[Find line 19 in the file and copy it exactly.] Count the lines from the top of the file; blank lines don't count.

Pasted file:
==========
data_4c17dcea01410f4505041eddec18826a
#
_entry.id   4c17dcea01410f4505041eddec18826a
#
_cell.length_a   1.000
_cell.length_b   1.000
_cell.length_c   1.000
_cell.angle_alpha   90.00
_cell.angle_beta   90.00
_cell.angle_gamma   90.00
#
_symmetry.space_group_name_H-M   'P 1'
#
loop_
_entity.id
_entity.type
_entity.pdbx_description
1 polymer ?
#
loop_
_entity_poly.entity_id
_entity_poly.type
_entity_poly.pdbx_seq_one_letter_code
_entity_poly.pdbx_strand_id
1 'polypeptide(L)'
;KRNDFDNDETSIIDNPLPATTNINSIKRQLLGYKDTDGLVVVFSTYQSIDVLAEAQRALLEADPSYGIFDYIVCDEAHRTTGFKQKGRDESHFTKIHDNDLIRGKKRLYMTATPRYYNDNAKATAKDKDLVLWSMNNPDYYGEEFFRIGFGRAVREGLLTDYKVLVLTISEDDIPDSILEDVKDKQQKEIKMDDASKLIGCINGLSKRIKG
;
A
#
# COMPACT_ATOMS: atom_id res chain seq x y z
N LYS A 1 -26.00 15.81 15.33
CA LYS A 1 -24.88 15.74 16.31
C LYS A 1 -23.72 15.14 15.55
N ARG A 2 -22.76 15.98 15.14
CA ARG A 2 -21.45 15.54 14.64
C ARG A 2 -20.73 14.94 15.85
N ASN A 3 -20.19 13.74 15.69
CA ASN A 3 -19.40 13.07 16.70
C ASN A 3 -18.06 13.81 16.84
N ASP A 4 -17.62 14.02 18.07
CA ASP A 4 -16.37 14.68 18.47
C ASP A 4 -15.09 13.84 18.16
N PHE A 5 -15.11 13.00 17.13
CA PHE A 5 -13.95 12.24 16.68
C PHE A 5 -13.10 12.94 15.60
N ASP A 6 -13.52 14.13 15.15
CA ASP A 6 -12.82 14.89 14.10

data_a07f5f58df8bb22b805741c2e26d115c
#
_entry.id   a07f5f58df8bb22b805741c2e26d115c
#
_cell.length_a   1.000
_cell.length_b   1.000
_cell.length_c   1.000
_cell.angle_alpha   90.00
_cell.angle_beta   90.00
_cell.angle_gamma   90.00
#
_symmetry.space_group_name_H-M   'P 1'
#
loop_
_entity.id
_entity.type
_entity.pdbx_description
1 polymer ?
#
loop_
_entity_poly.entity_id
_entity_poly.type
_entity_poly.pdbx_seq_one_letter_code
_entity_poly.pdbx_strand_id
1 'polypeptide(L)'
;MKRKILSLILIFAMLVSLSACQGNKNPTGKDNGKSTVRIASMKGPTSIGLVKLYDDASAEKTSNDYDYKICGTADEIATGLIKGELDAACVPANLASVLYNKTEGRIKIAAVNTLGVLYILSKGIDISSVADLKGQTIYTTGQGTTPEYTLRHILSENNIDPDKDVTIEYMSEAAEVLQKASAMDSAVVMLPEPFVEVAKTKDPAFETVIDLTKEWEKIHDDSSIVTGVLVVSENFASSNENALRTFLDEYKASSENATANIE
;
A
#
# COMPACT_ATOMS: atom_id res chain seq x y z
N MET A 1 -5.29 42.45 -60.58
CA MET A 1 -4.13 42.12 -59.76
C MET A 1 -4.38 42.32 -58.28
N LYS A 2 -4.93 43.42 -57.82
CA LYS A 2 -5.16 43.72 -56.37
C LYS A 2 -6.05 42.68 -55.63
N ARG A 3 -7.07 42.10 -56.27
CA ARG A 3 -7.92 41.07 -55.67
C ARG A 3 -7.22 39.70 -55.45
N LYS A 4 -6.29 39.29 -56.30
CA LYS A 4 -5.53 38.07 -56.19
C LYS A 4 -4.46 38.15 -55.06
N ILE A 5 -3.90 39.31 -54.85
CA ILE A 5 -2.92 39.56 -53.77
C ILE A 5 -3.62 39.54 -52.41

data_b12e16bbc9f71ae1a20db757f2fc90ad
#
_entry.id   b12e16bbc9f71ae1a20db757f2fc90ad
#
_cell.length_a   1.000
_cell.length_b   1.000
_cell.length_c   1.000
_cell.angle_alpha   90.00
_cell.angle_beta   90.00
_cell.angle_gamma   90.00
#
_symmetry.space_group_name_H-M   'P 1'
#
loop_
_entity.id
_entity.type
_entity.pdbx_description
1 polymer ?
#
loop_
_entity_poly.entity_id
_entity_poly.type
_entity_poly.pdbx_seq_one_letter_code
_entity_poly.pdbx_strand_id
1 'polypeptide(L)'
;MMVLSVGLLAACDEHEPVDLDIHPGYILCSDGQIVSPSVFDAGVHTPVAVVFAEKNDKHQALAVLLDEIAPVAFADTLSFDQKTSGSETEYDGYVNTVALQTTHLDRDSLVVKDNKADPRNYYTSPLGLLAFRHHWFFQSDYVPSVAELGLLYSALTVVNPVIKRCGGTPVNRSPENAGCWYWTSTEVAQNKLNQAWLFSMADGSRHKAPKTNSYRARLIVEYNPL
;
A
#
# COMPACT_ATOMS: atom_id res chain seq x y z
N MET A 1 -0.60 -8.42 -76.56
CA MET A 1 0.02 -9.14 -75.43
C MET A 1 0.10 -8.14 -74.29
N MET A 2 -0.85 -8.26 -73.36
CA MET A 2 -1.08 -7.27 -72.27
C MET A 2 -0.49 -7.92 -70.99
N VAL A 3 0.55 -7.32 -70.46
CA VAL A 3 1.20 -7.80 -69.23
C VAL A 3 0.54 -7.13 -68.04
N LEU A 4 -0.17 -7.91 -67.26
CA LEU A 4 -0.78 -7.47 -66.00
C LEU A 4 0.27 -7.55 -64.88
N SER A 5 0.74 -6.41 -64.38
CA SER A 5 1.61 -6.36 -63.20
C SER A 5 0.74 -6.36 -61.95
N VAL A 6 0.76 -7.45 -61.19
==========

#